One of the great mysteries of this teaching is once you have had this insight do you still exists? And if you don’t exist who is writing your papers? One may participate in an illusory world without identifying with the ego or the body.
Act from the firm conviction “I am the Self” without letting the false idea “I am the body or ego” arise…All of the activities of the wise man exist only in the eyes of others and not in his own, although he may accomplish immense tasks, he really does nothing…[but] remains as the silent witness of all the activities taking place” (Ramana Spiritual 9).
For Ramana, enlightenment is purely a question of identification and awareness of who you are. We may feel free our obligations in the world without attachment because “action and knowledge are not obstacles to each other”(Spiritual 9).

These concepts lose a bit in translation and the terms are not entirely interchangeable. It was important for many westerners to receive the teaching filtered through a western psyche that had distilled the essence of the teaching. It is not necessary to talk about any of the various qualities merely follow the practice but we westerners are very fond of intellectual discourse and philosophy. One of Ramana Maharshi’s most well known western follower was Rafael Hurst whose nom de plume was Paul Brunton. Brunton has been described as one of the first Europeans to “abandon the inbred illusion of superiority” and travel to India as a pilgrim (Journalist 3). In the books The Secret Path, A Search in Secret India, Brunton describes the teachings of Ramana Maharshi and the guru disciple relationship from his own experience as a western aspirant, “writing for those who have felt the truth in intuitive flashes as well as for those who must be argued into it by intellectual reasoning” (qtd. in Feurerstein 1).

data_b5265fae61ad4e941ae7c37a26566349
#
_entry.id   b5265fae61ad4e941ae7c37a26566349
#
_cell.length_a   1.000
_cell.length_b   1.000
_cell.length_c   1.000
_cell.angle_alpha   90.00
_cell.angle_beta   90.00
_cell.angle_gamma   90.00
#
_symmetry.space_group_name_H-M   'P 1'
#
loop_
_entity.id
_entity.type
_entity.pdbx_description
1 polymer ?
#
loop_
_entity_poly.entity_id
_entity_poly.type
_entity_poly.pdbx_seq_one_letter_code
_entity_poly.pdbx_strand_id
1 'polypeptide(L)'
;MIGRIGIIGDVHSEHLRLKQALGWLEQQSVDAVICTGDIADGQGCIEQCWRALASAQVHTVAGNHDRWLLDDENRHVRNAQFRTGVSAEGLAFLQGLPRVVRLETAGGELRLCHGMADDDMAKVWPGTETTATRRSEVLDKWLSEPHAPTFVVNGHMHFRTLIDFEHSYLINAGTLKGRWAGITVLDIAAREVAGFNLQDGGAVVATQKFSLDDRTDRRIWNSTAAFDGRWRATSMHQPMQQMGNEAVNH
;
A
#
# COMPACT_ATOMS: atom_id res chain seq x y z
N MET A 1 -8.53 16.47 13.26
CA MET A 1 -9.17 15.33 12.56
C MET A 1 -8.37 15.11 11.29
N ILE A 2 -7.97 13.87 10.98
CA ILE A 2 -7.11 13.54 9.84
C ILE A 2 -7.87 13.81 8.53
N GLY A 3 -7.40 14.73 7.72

I had an opportunity to attend satsang with a teacher in Ramana’s lineage named Gangagji Her teacher H.W.L. Poonjaji, affectionately called Papaji, was a follower of Ramana’s. Gangaji received the teachings of Ramana through Papaji. Papaji named her Gangaji and told her the Ganges needed to flow in the west. Papaji sent her back home to become a teacher and guru in her own right. This was the case with several of Papaji’s more advanced students; he didn’t coddle them and frequently pushed them out of the nest to spread the message in the world. Papaji died in 1997 after passing the torch for Gangaji to carry in to the west. Gangaji’s teaching is her own version of Ramana’s message has a slight Buddhist and Zen flavor and is interpreted by a westerner for westerners. During satsang with Gangaji in Boulder I found myself back on top of the mountain in an altered state of consciousness. What a treat, unfortunately, after this peak experience “Now what?” I was often disappointed by my inability to achieve the highest levels of consciousness at will, or once I disappeared, I always felt coming back I into ego consciousness as a failure. I had a “naïve notion,” as Wilber put it, of instantaneous enlightenment (A Brief 152). After several years of spiritual practice I became aware that if I still had a body and was still asking questions there was more unfolding and learning in store. In A Brief History of Everything, Ken Wilber references Aurobindo several times regarding the process of spiritual evolution “which obeys the logic of a successive unfolding;” and may be accelerated but not skipped over (Aurobindo qtd. in A Brief 152).
Gangaji said, “stop looking to be something and stop looking to not be something …Everything appears in the vastness and mystery of you. This is the deepest secret. This is the greatest gift of all-this gift from Ramana through Papaji. The opportunity to stop midstream, to stop and recognize who you are”(Satsang 2). We seek enlightenment like a wave seeking the shore; it is our nature. Upon reaching the shore, the wave disappears and blends back in to its Source, so too the seeker disappears when we realize who we are. (Wilbur No 142).

Works Consulted
Clarke, J.J. Jung and Eastern Thought: A Dialogue With the Orient. New York:
Routeledge, 1994.
Brunton, Paul. A Search in Secret India. 1935. York Beach: Weiser, 1997.
—.The Inner Reality. New York: Weiser, 1972.
—. The Secret Path. Read by Christopher Reeve. Berkeley: Audio Literature, 1989.
Deutsch, Elliot. The Philosophy of Advaita Vedanta: A Philosophical Reconstruction.
Honalulu: U of Hawaii P, 1969.
Feurerstein, Georg. Paul Brunton: From Journalist to Gentle Sage. On-Line.
http://members.aol.com/yogaresrch/brunton.htm 10/10/98.
Gangaji. You are THAT! Boulder: Satsang Press, 1995.